Getting our act together at select committee
The passing last night of the Farm Debt Mediation Act and amendments to the NAIT Act is not only good news for the agriculture sector but a great advertisement for New Zealand’s select committee process, Federated Farmers says.
"The squabbling and name-calling in the Parliamentary ‘bear pit’ tends to grab the headlines, but away from the limelight in select committees our MPs are more willing to put aside politicking and strive for practicable solutions," Feds Vice-President Andrew Hoggard says.
"We certainly saw this with the Farm Debt Mediation and NAIT bills. MPs from all sides of the House listened closely to submissions from Federated Farmers and other industry representatives, and asked probing questions. The result, in both cases, is legislation that is significantly improved from first drafts."
Federated Farmers acknowledges the work of NZ First, in particular Mark Patterson, the Agriculture Minister Damien O’Connor, as well as Ministry officials to develop farm debt mediation legislation that should help facilitate better conversations between farmers and their banks and if necessary a more structured way to address problems.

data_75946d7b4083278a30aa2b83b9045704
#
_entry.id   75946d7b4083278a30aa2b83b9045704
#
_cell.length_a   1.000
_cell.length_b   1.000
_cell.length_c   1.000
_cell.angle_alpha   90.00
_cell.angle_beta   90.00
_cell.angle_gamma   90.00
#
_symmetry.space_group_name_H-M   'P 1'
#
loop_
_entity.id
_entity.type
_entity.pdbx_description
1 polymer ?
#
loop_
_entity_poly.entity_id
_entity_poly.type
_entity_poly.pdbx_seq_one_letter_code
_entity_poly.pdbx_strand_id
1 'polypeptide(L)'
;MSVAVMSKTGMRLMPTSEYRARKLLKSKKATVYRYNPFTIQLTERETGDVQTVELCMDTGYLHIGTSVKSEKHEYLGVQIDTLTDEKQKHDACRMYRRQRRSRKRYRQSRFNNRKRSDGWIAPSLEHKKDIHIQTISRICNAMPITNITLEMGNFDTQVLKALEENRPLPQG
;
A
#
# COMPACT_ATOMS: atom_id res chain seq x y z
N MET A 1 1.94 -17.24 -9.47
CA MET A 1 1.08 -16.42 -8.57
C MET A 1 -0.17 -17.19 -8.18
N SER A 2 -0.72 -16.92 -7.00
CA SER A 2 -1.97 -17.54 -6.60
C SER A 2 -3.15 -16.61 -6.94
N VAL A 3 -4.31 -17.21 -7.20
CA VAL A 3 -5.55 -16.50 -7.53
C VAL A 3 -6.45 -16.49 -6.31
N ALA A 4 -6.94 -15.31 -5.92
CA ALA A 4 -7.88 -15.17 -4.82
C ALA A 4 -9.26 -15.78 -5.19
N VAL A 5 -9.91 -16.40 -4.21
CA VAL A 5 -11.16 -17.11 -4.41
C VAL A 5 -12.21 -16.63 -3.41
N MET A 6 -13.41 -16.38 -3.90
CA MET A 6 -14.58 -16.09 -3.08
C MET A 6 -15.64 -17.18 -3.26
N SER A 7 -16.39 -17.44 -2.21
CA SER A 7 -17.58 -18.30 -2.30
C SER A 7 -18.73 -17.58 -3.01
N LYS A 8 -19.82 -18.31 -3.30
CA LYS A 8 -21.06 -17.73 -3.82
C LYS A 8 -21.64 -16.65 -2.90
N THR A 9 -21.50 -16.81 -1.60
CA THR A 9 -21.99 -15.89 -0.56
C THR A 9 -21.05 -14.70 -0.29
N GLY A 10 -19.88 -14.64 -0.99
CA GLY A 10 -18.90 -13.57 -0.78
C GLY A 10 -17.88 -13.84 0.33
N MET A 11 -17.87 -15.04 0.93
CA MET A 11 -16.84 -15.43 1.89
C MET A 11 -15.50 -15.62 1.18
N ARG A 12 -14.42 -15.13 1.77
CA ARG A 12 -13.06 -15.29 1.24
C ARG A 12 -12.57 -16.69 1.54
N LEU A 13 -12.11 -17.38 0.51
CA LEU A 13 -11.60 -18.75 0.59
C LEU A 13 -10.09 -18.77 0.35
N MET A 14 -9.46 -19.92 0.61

As Mark Patterson noted in last night’s debate, the legislation is not a "get out of jail free card", and won’t absolve farmers who make poor financial decisions.
"But it does go some way to addressing the power imbalance between a farmer whose business is also their livelihood and often the family home, and major multinational financial institutions. There’s now a process that ensures some fairness and transparency," Andrew says.
The farm debt mediation legislation goes live in June 2020 and in the meantime MPI will be setting up the architecture for it and working to get mediation bodies accredited.
On the NAIT front, the select committee adopted a number of Federated Farmers’ suggestions - including that farmers not the Government own core data entered on the system, and a review period for the ‘unsafe to tag’ provisions.
"Like the Government, Feds wants much better NAIT compliance and we welcome the acknowledgement that the latest rule changes are but first steps as we continue the drive for progress on operational and ease-of-use improvements to ensure we have a system that is fit for purpose and able to deal with foreseeable future risks."